Disruptive times, disrupted choices, and plenty of opportunity
Behavioral economics has introduced a breath of fresh air into marketing thinking. Thanks to popular books like Daniel Kahneman’s Thinking, Fast and Slow, we now know that many brand choices are made by what is known as Type I thinking, in which we naturally gravitate towards what we’ve done or enjoyed before. During a pandemic, however, people are faced with disruption in which their favorite brands may not be available. This funnels them into a less pleasant Type II response, in which they must make decisions. One solution, suggested by Scott Megginson his article, “Less is More: Are the days of SKU proliferation finally over?” later in this report is to reduce the complexity of your offering. Brands also need to make sure any new customers know why they should be buying them and what value they bring him.
Time is the new currency
With their homes converted into offices and schools, Canadians are suddenly finding that time is at a premium. Forty-six percent say that they have a hard time finding time to exercise, while 44 percent would prefer to get more sleep. Sixty-five percent of them are willing to pay for time-saving products and services, while 74 percent are saying that buying things online is less time-consuming than going into stores. This is a big reversal, and these time-starved consumers will certainly reward brands that make their lives a little more streamlined.
The un-controversy of inclusion
While Canada’s southern neighbor has seen a hysterical level of “debate” over BLM and similar social justice issues, don’t look for the same north of the border. Canadians have for the most part embraced alternative lifestyles and identities with open arms. Over 80 percent of people say that they would be comfortable around a gay, lesbian, bisexual neighbor, boss, or doctor. Canada has also added a third gender option to the national census beginning in 2021, as well as taken steps to ban conversion therapy. Not surprisingly, non-binary marriages grew more than 60 percent between 2006 and 2016, with roughly 12 percent of them having children, the vast majority of which involve female parents. Brands like TD Bank have long been ahead of the curve by supporting Pride events and featuring LGBTQ people in its ads.
A lifeline for e-commerce?
The pandemic may have increased the popularity of e-commerce, but Canadian online retailers are not necessarily the biggest beneficiaries. American giants like Amazon and Walmart can take advantage of similar taxes, fees, and shipping networks, easily reaching customers with low prices. Still, online shopping in Canada is expected to grow and expand with the rise of digital marketing. Domestic retailers are already investing in digital platforms to reach consumers across Canada to respond to global competition. And with changes in federal taxes on cross-border digital services by non-resident companies expected in 2021, they may gain an important advantage moving forward. Sobeys’ parent company Empire Company Ltd. has announced plans to reach 75 percent of Canadian consumers with grocery e-commerce by the end of 2023.
Canadians play a lot of video games, with 65 percent identifying as video gamers. This may be because Canada is also the third-largest producer of games in the world, boasting 692 different game development companies with revenue of $3.4 billion in 2019. Canada is especially a leader in virtual reality (VR), both for gaming and education and training, making it a bright spot for career development for young people. Canadian brands of all kinds can ride this wave by getting into the exciting new field of e-Sports marketing. Just as with regular sports, there are plenty of sponsorships and advertising opportunities to reach consumers in Canada and beyond.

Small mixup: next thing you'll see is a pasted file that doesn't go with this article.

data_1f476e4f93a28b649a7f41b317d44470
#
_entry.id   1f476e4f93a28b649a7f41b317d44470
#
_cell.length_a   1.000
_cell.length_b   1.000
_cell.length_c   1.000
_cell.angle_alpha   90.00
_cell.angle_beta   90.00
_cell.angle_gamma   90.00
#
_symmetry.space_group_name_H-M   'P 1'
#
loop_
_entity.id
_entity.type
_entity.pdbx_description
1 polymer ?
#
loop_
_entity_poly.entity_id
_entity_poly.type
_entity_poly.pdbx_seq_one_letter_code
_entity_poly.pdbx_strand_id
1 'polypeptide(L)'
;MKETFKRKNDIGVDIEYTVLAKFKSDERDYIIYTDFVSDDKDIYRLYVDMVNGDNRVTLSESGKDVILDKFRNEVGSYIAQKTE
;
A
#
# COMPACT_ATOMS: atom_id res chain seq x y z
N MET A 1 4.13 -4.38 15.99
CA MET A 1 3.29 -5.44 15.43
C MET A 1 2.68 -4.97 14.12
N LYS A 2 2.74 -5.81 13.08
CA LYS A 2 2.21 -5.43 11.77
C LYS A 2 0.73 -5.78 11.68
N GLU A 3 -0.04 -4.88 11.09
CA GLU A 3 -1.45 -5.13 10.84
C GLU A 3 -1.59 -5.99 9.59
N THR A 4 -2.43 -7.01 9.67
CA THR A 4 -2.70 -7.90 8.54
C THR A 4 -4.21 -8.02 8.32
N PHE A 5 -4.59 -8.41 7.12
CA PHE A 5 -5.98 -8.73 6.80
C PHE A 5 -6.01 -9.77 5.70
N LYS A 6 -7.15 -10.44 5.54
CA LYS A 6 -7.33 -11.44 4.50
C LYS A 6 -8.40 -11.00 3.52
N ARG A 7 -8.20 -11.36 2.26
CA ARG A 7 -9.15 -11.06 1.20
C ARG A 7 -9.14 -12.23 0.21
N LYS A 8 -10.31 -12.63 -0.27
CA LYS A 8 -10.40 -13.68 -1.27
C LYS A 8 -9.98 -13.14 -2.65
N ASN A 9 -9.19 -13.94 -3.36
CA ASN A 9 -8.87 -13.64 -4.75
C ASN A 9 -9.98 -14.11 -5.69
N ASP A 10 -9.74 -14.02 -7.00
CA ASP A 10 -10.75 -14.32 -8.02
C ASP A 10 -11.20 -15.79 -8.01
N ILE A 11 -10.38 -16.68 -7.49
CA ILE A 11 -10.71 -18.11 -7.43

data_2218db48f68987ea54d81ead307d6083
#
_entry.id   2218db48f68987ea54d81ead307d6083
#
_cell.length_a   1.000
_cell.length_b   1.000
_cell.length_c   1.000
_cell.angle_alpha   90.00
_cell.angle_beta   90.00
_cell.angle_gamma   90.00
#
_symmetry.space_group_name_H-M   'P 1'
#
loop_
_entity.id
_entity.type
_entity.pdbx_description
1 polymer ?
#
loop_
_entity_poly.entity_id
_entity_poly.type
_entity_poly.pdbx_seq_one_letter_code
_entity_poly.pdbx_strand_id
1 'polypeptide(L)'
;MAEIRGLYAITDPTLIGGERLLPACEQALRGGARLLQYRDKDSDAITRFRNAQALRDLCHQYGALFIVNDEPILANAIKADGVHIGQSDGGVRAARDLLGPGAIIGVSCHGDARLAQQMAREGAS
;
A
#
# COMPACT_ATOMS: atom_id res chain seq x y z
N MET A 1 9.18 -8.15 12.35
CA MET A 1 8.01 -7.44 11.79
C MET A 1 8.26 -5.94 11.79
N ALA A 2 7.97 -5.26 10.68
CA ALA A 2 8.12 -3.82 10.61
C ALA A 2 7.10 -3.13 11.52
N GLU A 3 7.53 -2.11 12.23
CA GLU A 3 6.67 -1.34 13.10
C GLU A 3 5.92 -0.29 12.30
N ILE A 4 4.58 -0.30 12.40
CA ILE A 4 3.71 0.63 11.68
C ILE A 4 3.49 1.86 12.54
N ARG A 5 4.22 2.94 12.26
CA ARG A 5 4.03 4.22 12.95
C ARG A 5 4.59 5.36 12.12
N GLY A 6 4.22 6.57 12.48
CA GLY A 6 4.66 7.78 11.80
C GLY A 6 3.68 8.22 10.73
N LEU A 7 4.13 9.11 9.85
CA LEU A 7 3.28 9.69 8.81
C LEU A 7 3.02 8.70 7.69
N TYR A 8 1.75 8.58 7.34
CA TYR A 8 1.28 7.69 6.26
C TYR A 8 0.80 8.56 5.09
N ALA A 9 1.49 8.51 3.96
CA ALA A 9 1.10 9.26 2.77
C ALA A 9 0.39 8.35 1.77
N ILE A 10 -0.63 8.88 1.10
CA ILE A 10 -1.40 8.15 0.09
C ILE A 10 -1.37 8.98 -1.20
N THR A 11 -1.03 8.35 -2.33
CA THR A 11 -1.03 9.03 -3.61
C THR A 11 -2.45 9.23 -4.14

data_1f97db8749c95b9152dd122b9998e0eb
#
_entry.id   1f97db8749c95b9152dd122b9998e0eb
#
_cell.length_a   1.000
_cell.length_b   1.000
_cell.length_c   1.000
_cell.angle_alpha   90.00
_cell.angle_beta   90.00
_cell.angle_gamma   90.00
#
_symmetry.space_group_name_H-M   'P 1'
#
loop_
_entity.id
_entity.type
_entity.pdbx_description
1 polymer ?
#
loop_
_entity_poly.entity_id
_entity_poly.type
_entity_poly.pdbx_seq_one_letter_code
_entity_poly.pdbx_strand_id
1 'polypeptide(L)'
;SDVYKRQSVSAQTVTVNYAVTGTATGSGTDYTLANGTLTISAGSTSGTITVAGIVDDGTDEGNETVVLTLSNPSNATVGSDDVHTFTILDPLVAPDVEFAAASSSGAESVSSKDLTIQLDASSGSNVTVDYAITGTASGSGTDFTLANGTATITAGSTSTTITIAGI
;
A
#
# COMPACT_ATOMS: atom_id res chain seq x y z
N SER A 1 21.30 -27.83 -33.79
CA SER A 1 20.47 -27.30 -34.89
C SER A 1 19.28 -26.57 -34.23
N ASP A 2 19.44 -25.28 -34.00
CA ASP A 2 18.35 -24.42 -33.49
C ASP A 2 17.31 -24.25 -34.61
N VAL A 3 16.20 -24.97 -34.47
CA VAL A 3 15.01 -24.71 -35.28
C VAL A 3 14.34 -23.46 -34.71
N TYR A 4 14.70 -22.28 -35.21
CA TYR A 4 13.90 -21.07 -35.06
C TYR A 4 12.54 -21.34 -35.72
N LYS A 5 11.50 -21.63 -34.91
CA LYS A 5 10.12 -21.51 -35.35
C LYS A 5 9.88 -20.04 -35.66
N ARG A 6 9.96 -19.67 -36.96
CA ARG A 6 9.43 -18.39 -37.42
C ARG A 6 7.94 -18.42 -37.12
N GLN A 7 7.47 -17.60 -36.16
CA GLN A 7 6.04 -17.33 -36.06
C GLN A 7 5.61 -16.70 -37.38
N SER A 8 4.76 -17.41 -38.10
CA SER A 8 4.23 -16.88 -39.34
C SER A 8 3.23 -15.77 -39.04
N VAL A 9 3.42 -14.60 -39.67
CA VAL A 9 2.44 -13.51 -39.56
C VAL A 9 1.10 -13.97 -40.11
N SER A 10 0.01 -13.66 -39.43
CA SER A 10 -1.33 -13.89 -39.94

Canada has largely been a land of marriage equality, in which it is common for partners to take an equal share of household tasks, such as shopping, cleaning, and cooking. But the pandemic has revealed a few cracks in this rosy picture. While men are more likely to experience serious illness and die from the disease, women are much more likely to be concerned about the situation (83 percent to 74 percent), nervous about financial planning (68 percent to 62 percent), and likely you have bought extra items to be prepared in case they become unavailable (40 percent to 31 percent).
Local comes home
Concerns over the environment and global warming are driving rapid change in Canadian attitudes towards the origin of the products they buy. Eighty-seven percent of Canadians now say that buying products made in the country is better for the environment than otherwise. As result, major retailers are sourcing locally grown produce, farmers markets are multiplying, and small farms are continuing to implement direct-to-consumer initiatives. But just as climate change is accelerating local trends, it is also causing problems as well. Canada today is warming twice as fast as the average rate in the world. Changes in growing seasons are proving a challenge, as is the introduction of invasive insect species.
An appetite for virtual health
Across the globe, people have been finding lockdowns a mental and physical health challenge and trying to find ways to stay on top of it. For Canadians, the remedies of choice are working out at home and getting more sleep. 39 percent of Canadians are trying to exercise more, and 41 percent are managing to sleep more. In line with this trend, Lululemon has been surging, as more and more people are realizing that they don’t need a gym to stay healthy. The brand’s recent purchase of Mirror, a home workout system similar to Peloton, should only reinforce that positioning. In September 2020, Loblaws also announced a $75 million investment in Maple, a company that connects consumers with virtual doctors.